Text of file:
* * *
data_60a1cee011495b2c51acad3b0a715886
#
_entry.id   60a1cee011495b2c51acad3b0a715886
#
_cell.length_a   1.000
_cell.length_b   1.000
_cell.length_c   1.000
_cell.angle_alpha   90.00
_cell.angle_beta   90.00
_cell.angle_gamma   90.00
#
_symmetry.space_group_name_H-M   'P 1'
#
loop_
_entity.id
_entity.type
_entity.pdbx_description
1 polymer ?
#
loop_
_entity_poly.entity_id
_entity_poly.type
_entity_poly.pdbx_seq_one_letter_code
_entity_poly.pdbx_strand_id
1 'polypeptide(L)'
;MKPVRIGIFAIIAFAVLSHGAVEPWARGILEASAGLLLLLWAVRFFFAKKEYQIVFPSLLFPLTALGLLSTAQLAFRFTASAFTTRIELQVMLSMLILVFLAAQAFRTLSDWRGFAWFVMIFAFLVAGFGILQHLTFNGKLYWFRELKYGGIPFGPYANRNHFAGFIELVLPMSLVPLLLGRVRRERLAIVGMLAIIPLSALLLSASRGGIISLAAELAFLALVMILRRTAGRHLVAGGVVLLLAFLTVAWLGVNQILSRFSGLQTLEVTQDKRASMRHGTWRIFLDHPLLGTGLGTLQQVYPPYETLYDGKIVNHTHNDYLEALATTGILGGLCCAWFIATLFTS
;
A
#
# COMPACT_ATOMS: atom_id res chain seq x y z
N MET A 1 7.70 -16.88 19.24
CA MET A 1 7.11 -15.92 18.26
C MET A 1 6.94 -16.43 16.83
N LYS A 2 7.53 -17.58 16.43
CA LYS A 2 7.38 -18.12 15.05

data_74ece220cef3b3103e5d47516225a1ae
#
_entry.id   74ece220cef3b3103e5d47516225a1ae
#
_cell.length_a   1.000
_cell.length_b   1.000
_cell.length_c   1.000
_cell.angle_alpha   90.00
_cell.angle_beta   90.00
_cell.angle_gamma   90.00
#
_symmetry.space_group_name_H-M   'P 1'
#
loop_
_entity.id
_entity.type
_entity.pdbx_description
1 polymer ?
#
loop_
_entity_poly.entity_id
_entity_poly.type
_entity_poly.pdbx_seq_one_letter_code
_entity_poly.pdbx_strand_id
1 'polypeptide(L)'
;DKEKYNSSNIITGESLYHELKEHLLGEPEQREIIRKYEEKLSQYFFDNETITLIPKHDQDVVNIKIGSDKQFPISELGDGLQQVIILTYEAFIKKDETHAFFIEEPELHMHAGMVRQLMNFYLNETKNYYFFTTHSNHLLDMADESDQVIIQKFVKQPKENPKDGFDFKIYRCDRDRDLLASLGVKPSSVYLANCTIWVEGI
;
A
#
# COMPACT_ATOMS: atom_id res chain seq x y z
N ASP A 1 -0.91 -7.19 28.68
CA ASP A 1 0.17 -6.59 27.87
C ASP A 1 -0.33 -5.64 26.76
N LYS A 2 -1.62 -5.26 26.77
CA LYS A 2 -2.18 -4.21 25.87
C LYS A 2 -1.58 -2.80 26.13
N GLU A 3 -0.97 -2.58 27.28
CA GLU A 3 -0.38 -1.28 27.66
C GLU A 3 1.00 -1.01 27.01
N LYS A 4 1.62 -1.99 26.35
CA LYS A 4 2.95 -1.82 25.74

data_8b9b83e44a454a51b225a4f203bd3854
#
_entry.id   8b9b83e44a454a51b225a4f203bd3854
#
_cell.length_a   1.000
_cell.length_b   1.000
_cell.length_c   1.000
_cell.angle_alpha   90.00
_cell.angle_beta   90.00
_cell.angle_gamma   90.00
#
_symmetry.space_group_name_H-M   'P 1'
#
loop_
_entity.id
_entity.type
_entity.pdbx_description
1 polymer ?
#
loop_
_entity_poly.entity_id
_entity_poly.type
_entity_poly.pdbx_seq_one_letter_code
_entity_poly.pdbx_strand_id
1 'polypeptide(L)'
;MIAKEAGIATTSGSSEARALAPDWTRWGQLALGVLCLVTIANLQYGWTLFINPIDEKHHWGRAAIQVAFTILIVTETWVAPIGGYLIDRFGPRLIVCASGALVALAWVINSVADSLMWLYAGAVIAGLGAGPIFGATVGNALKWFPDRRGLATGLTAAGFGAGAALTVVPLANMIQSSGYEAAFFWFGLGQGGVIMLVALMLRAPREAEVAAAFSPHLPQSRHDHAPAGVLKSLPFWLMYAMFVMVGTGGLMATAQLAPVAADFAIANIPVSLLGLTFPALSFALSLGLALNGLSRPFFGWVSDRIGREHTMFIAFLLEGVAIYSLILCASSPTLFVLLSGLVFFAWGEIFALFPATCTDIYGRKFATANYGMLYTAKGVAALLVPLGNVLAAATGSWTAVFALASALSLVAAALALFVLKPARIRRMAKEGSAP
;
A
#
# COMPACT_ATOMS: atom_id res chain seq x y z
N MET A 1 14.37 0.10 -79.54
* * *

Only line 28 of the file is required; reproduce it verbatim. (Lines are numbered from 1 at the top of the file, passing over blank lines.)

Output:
A